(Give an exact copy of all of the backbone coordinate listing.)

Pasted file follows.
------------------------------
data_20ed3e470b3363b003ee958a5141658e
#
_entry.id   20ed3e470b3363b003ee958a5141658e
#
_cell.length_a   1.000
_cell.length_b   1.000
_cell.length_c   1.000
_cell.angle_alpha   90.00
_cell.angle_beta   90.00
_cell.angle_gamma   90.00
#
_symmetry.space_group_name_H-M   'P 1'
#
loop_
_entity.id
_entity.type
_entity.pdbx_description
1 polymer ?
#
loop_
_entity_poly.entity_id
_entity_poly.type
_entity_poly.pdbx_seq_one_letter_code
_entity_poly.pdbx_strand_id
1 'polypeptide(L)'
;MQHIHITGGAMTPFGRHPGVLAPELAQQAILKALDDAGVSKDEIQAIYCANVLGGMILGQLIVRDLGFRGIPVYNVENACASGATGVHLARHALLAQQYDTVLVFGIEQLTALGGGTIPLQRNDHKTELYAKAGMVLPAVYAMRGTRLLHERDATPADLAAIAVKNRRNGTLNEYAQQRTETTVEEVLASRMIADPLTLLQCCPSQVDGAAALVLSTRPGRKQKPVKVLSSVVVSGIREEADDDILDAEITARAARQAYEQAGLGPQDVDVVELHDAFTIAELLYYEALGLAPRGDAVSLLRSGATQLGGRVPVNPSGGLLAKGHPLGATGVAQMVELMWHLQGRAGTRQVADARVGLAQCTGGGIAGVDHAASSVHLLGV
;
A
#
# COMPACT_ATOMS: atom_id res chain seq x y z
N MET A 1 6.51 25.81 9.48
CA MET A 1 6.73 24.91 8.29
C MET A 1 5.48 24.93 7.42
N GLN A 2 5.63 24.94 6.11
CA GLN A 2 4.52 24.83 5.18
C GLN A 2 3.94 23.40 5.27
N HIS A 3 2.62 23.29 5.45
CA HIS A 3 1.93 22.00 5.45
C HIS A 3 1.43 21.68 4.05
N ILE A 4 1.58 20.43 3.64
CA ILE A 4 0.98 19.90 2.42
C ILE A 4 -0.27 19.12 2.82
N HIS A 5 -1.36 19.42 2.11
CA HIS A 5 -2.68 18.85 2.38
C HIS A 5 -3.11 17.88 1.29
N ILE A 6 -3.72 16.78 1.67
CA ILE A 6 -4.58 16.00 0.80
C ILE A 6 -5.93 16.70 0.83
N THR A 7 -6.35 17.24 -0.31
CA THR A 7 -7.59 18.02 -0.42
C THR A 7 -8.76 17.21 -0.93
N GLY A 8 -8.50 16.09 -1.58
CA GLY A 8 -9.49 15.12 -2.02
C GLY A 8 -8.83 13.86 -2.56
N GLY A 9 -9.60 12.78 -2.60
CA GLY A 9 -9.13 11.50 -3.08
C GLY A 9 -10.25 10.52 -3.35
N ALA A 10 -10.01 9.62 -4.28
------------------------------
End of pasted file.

data_20ed3e470b3363b003ee958a5141658e
#
_entry.id   20ed3e470b3363b003ee958a5141658e
#
_cell.length_a   1.000
_cell.length_b   1.000
_cell.length_c   1.000
_cell.angle_alpha   90.00
_cell.angle_beta   90.00
_cell.angle_gamma   90.00
#
_symmetry.space_group_name_H-M   'P 1'
#
loop_
_entity.id
_entity.type
_entity.pdbx_description
1 polymer ?
#
loop_
_entity_poly.entity_id
_entity_poly.type
_entity_poly.pdbx_seq_one_letter_code
_entity_poly.pdbx_strand_id
1 'polypeptide(L)'
;MQHIHITGGAMTPFGRHPGVLAPELAQQAILKALDDAGVSKDEIQAIYCANVLGGMILGQLIVRDLGFRGIPVYNVENACASGATGVHLARHALLAQQYDTVLVFGIEQLTALGGGTIPLQRNDHKTELYAKAGMVLPAVYAMRGTRLLHERDATPADLAAIAVKNRRNGTLNEYAQQRTETTVEEVLASRMIADPLTLLQCCPSQVDGAAALVLSTRPGRKQKPVKVLSSVVVSGIREEADDDILDAEITARAARQAYEQAGLGPQDVDVVELHDAFTIAELLYYEALGLAPRGDAVSLLRSGATQLGGRVPVNPSGGLLAKGHPLGATGVAQMVELMWHLQGRAGTRQVADARVGLAQCTGGGIAGVDHAASSVHLLGV
;
A
#
# COMPACT_ATOMS: atom_id res chain seq x y z
N MET A 1 6.51 25.81 9.48
CA MET A 1 6.73 24.91 8.29
C MET A 1 5.48 24.93 7.42
N GLN A 2 5.63 24.94 6.11
CA GLN A 2 4.52 24.83 5.18
C GLN A 2 3.94 23.40 5.27
N HIS A 3 2.62 23.29 5.45
CA HIS A 3 1.93 22.00 5.45
C HIS A 3 1.43 21.68 4.05
N ILE A 4 1.58 20.43 3.64
CA ILE A 4 0.98 19.90 2.42
C ILE A 4 -0.27 19.12 2.82
N HIS A 5 -1.36 19.42 2.11
CA HIS A 5 -2.68 18.85 2.38
C HIS A 5 -3.11 17.88 1.29
N ILE A 6 -3.72 16.78 1.67
CA ILE A 6 -4.58 16.00 0.80
C ILE A 6 -5.93 16.70 0.83
N THR A 7 -6.35 17.24 -0.31
CA THR A 7 -7.59 18.02 -0.42
C THR A 7 -8.76 17.21 -0.93
N GLY A 8 -8.50 16.09 -1.58
CA GLY A 8 -9.49 15.12 -2.02
C GLY A 8 -8.83 13.86 -2.56
N GLY A 9 -9.60 12.78 -2.60
CA GLY A 9 -9.13 11.50 -3.08
C GLY A 9 -10.25 10.52 -3.35
N ALA A 10 -10.01 9.62 -4.28